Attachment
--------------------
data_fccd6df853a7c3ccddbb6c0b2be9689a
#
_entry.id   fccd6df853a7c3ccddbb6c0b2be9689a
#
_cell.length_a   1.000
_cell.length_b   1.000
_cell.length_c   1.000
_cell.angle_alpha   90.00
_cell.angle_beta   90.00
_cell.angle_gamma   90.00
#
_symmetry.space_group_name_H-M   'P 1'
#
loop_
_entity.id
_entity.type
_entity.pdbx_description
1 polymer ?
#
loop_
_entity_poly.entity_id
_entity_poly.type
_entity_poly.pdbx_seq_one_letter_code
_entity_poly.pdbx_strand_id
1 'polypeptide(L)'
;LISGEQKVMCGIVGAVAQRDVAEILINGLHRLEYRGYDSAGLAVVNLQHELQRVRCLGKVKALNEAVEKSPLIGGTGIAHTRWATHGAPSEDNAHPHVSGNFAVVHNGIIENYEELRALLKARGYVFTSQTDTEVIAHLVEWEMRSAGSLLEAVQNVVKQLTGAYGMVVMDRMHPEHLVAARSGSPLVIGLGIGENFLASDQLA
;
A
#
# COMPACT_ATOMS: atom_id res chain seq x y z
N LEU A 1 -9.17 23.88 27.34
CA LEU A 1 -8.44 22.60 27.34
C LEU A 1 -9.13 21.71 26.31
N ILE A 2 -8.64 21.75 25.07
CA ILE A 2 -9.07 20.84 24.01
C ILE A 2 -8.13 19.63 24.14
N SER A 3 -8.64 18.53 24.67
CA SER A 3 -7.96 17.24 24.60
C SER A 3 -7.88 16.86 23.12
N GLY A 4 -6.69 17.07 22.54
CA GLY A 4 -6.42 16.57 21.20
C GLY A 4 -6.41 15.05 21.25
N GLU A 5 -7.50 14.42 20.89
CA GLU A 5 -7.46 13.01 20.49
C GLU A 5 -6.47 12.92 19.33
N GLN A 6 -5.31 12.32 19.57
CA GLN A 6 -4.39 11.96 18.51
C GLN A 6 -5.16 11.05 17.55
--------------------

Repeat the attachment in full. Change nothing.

data_fccd6df853a7c3ccddbb6c0b2be9689a
#
_entry.id   fccd6df853a7c3ccddbb6c0b2be9689a
#
_cell.length_a   1.000
_cell.length_b   1.000
_cell.length_c   1.000
_cell.angle_alpha   90.00
_cell.angle_beta   90.00
_cell.angle_gamma   90.00
#
_symmetry.space_group_name_H-M   'P 1'
#
loop_
_entity.id
_entity.type
_entity.pdbx_description
1 polymer ?
#
loop_
_entity_poly.entity_id
_entity_poly.type
_entity_poly.pdbx_seq_one_letter_code
_entity_poly.pdbx_strand_id
1 'polypeptide(L)'
;LISGEQKVMCGIVGAVAQRDVAEILINGLHRLEYRGYDSAGLAVVNLQHELQRVRCLGKVKALNEAVEKSPLIGGTGIAHTRWATHGAPSEDNAHPHVSGNFAVVHNGIIENYEELRALLKARGYVFTSQTDTEVIAHLVEWEMRSAGSLLEAVQNVVKQLTGAYGMVVMDRMHPEHLVAARSGSPLVIGLGIGENFLASDQLA
;
A
#
# COMPACT_ATOMS: atom_id res chain seq x y z
N LEU A 1 -9.17 23.88 27.34
CA LEU A 1 -8.44 22.60 27.34
C LEU A 1 -9.13 21.71 26.31
N ILE A 2 -8.64 21.75 25.07
CA ILE A 2 -9.07 20.84 24.01
C ILE A 2 -8.13 19.63 24.14
N SER A 3 -8.64 18.53 24.67
CA SER A 3 -7.96 17.24 24.60
C SER A 3 -7.88 16.86 23.12
N GLY A 4 -6.69 17.07 22.54
CA GLY A 4 -6.42 16.57 21.20
C GLY A 4 -6.41 15.05 21.25
N GLU A 5 -7.50 14.42 20.89
CA GLU A 5 -7.46 13.01 20.49
C GLU A 5 -6.47 12.92 19.33
N GLN A 6 -5.31 12.32 19.57
CA GLN A 6 -4.39 11.96 18.51
C GLN A 6 -5.16 11.05 17.55